July 19, 2005
Architecture students both graduate and undergraduate from the University of Virginia are teaming up with the Piedmont Housing Alliance. They want families in Charlottesville to own a piece of the "American Dream." They are building energy-saving homes for the community.
As the wood is measured and then sawed, a home is being built for a family.
These modular homes are a little different than the traditional home because it take less time to build, but they're just as strong.
"We have structural panels that have been pre-fabricated that have been brought here to the site and were assembling them into the walls and roof of the house," said John Quale, Assistant Professor at the University of Virginia.
The project is called ecoMOD and is made up of UVa students who have majored in architecture. Their goal is take what they've learned in the classroom to build energy efficient homes.
Marilyn Monedinger is a recent graduate of the University of Virginia and as project manager of ecoMOD, she says this is exactly what she wants to do.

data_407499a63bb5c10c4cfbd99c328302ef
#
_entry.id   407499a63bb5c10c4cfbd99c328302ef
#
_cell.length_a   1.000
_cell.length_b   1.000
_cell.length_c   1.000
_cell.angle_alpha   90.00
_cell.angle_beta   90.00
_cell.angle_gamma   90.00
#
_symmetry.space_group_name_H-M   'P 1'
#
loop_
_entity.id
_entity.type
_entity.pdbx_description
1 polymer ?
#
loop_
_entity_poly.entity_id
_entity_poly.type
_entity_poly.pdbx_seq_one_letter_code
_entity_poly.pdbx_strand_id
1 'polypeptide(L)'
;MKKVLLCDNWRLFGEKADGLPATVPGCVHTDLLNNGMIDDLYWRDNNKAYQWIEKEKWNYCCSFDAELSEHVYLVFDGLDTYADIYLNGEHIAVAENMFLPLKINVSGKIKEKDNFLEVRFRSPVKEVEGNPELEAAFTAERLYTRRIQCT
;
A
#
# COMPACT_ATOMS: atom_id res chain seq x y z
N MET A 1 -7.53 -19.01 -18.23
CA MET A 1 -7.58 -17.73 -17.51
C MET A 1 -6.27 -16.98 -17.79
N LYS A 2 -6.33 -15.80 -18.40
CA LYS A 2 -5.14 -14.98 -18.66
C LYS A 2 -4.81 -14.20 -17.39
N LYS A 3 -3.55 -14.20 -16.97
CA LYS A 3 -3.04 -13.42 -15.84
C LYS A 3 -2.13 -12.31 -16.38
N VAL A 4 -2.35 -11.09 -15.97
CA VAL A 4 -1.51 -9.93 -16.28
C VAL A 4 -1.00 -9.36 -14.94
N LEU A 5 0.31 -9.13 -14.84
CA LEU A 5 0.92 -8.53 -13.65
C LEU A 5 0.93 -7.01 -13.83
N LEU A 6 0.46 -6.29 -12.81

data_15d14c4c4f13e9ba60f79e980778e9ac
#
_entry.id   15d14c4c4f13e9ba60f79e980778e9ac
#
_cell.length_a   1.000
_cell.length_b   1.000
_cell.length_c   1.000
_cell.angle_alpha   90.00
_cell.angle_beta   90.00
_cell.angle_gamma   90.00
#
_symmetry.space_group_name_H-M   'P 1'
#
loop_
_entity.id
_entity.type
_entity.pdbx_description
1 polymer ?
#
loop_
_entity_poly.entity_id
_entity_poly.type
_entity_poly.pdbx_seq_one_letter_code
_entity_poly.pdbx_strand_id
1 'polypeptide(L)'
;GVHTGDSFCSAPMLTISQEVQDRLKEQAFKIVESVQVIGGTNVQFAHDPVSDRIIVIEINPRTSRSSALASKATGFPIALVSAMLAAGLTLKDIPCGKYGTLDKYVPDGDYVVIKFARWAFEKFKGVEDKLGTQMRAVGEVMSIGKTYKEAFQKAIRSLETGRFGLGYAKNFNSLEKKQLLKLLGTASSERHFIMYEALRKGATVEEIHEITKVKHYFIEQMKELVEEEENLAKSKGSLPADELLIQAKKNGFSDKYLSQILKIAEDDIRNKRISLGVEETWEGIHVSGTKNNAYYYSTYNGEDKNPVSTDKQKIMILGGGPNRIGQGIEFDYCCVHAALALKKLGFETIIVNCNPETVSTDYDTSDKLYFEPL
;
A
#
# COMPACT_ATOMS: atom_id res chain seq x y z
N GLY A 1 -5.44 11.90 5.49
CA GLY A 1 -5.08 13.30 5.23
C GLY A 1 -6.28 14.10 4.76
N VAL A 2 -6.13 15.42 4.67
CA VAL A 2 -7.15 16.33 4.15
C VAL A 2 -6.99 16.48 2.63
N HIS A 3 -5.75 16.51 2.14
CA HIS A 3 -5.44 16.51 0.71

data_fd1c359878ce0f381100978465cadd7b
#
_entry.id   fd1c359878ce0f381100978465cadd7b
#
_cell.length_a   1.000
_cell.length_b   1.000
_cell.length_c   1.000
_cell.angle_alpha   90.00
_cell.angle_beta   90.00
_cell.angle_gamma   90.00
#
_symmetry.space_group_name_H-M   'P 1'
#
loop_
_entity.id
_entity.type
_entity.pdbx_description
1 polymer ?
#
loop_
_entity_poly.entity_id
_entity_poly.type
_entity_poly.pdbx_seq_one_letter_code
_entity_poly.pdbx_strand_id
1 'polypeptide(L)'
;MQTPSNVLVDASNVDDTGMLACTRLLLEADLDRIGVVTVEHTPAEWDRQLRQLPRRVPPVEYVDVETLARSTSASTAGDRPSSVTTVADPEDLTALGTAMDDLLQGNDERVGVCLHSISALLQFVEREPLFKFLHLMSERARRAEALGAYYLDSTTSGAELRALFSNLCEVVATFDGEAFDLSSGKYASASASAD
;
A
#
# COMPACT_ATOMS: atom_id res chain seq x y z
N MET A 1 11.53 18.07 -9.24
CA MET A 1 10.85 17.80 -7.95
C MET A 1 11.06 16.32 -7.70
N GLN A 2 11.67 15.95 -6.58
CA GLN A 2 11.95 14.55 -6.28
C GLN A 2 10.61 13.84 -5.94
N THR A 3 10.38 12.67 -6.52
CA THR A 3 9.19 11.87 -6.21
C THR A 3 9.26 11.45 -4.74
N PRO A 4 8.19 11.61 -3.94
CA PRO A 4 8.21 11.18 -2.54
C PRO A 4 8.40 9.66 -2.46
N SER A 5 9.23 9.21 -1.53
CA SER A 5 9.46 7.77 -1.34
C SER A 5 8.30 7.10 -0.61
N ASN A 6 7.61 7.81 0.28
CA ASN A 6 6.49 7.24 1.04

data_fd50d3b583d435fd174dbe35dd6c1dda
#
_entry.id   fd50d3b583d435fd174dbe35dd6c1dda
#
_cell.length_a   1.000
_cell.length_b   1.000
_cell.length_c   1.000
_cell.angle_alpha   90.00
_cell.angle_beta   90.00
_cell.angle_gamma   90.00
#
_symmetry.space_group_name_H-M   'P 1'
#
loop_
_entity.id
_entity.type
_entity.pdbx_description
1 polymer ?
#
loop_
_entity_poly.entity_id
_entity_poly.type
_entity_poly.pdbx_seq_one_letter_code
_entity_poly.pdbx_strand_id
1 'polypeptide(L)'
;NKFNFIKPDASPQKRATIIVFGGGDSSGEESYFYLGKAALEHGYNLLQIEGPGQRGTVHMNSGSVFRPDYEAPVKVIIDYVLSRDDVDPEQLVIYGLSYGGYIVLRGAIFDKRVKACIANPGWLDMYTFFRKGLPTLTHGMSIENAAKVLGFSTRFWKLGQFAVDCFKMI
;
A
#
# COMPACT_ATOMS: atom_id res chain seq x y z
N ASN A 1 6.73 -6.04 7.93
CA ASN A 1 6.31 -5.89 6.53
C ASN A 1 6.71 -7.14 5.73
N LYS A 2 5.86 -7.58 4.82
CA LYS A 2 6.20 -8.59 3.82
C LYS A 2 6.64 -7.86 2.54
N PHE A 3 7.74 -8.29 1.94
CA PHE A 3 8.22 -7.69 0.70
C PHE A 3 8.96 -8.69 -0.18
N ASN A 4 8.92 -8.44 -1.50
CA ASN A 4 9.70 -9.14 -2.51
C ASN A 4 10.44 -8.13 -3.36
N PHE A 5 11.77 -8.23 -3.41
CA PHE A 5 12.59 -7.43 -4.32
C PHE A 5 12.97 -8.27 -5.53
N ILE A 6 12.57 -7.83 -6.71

"I can think of no better thing to do with my education then give someone a home that works really well and that we can believe in and that they can believe in too," said Monedinger.
"It's a great opportunity for students who get to push their project to a certain degree in the studio and then actually get to come out and build it," explained Tom Holloman, Project Manager. "In the end to actually apply their knowledge from school and ultimately give back to the community."
They're also helping community members save money. Modular homes are built, helping insulate the home better. It's able to keeps it cool when it's hot and warm when it cold. This shows home owners more savings on electricity.
Quale says, "It's easily possible to get a payback on that because you'll be saving that much more money in your heating and cooling cost."
Once the first modular home is finished it will be brought to 7th St. and Elm St.
The first of the three homes should be in place by September. Those who are enrolled in Piedmont Housing Alliance's affordable housing programs will be some of the first to live in the energy efficient homes.
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